Teeth Cleaning vs. Whitening: Differences you Should Know
You may have thought that teeth cleaning and teeth whitening were the same thing, but the truth is there are some significant differences between the two. While both have the aim of providing you with better oral health and an improved smile, the procedures used in each of these two is entirely different. Teeth cleaning will generally focus on the removal of plaque and tartar which has built up around the teeth, whereas teeth whitening is more cosmetic in nature, and attempts to make your smile whiter and brighter.
What happens in both procedures?
When teeth whitening is performed, it’s a cosmetic procedure meant to give you a brighter smile and add a little sparkle to your teeth. This kind of procedure is not generally considered a necessity, even if your teeth are discolored or yellowish, because that won’t interfere with your general oral health or functionality. For those who have stained teeth and their self-confidence has been degraded because of it, it might be a more pressing issue. It does not really deliver a great many oral health benefits but it definitely can improve the appearance of your teeth, and how you feel about yourself.
When undergoing teeth cleaning, this is a process which has the aim of avoiding tooth decay and maintaining the best possible oral health. When you have any kind of plaque or bacteria buildup around the gums or teeth, this can eventually lead to tooth loss if left untreated. That’s why your dentist recommends that you keep an appointment every six months, so this material can be removed. If you start skipping these appointments, you can bet the plaque and tartar will be building up inside your mouth, and that could lead to a number of complications in the future.
Since everyone goes through teeth cleaning at their six-month check-up with the dentist, most people are quite familiar with the procedure for a teeth cleaning. However, not nearly as many people have undergone in-office teeth whitening, so we’ll describe the procedure step-by-step:
- you must have had a teeth cleaning sometime in the last three months before you can undergo teeth whitening, because the process will not work on plaque and tartar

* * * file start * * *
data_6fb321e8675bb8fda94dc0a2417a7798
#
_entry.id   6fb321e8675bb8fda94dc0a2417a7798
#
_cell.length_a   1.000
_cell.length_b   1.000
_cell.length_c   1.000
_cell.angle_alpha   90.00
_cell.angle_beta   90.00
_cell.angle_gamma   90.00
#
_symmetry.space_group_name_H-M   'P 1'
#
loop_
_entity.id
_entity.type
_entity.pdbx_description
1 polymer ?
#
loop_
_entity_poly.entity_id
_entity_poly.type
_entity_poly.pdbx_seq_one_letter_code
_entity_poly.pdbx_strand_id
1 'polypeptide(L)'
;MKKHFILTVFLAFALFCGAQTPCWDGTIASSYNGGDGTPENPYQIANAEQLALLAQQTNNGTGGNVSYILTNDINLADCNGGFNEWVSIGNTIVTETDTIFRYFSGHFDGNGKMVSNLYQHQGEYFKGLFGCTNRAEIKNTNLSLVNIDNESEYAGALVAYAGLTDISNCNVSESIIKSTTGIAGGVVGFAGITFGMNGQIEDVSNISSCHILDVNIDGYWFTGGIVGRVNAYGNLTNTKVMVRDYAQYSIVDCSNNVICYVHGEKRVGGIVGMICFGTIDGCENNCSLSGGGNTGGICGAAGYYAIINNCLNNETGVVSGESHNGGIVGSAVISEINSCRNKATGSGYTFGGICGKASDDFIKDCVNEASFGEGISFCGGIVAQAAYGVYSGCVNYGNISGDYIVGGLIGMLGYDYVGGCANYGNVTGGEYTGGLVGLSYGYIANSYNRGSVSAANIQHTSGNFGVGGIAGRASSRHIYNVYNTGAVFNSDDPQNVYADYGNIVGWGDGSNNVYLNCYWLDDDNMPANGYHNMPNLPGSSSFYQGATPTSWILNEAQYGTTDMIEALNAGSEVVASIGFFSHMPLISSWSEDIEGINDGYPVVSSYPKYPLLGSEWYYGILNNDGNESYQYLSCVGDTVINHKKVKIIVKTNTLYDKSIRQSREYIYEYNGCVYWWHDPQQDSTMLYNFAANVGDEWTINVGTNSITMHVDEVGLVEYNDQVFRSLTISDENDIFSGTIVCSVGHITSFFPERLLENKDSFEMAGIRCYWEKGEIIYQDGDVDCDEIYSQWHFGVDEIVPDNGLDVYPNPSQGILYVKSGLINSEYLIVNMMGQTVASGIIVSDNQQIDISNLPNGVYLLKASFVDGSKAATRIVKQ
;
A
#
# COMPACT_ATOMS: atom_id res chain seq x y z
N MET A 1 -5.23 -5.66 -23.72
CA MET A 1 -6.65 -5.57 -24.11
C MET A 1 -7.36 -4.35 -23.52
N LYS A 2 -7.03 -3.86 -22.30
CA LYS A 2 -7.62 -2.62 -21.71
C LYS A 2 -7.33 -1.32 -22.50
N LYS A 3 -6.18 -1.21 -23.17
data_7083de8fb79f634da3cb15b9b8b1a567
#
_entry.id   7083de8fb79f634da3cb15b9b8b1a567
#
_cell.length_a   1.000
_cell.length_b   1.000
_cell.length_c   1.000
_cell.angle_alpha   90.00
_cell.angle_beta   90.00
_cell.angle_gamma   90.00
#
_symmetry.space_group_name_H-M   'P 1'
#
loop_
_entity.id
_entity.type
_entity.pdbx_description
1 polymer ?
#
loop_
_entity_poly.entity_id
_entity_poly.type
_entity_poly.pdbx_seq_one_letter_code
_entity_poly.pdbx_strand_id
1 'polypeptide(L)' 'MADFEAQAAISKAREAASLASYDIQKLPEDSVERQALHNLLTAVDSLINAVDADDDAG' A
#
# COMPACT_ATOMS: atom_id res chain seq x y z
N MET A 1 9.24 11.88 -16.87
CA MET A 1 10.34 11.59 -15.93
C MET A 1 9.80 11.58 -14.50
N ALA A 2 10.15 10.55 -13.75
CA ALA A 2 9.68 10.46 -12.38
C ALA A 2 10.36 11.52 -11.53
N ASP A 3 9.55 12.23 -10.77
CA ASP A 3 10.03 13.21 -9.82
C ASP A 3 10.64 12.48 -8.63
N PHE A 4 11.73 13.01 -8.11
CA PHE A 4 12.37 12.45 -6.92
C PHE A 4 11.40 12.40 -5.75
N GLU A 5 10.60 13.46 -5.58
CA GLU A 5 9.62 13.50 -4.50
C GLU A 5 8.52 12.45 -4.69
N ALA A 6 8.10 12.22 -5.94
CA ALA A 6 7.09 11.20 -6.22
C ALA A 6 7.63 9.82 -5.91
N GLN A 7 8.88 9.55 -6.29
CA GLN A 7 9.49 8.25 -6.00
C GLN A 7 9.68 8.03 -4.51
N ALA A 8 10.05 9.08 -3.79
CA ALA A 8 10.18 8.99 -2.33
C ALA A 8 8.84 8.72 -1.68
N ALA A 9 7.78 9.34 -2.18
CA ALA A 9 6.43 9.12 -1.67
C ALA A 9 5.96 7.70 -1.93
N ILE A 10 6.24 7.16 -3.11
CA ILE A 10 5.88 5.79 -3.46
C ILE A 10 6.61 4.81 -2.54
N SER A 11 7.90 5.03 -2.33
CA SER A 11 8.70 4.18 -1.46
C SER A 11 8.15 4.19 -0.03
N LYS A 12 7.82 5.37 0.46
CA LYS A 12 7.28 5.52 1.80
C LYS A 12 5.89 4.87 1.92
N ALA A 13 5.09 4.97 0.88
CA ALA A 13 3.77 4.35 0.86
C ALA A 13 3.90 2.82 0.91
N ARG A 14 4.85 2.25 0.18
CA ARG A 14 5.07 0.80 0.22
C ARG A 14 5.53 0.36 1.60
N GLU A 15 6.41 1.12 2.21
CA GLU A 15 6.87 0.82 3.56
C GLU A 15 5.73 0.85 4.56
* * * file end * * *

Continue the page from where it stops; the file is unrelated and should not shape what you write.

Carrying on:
- soft tissue like your gums and cheeks are protected by a hardening paste
- the first layer of teeth whitening agent is applied with a brush
- the hydrogen peroxide is activated by a blue light for some number of minutes
- a second layer of whitening agent is applied, and is also activated by the blue light
- additional cycles of applying whitening agent and activating it are undertaken, until the desired level of whiteness has been achieved
- the protective equipment is removed and a de-sensitizing gel is sometimes applied
- the patient is instructed about how to maintain the white appearance of the teeth for the longest period of time.
The teeth whitening process can also be performed at home, although the procedure is a bit different. In this case, an impression is taken of your teeth and mouth, and you are provided with this tray so you can use it at home. You’ll also be given a whitening gel that gets applied to the tray and then you position the tray around your teeth. This process can be repeated as many times as is necessary to achieve the desired level of whiteness for a patient. Generally speaking, a deeper level of whiteness can be accomplished in the dentist’s office, but at-home whitening can certainly be effective as well.
Differences between the two
Teeth whitening should not be confused with teeth cleaning, because any cleaning done by teeth whitening is merely superficial, and does not remove any of the build-up which has accumulated. Teeth whitening uses acidic products which do not harm the teeth, but which do penetrate into the second layer of enamel, so as to whiten your teeth by as many as six shades. Teeth cleaning on the other hand, aims at eliminating plaque and tartar above and below the gum line, and will simultaneously remove superficial stains.
Generally, at the end of a teeth-cleaning session, your teeth will also be polished so as to prevent future staining and plaque build-up. Cleaning will remove stains such as from coffee or tobacco, but if you have teeth that are really yellow, it will not whiten them up, because cleaning is only capable of removing superficial stains. Only a whitening treatment can remove the deep yellowing that may develop on teeth which don’t receive regular brushing and flossing attention.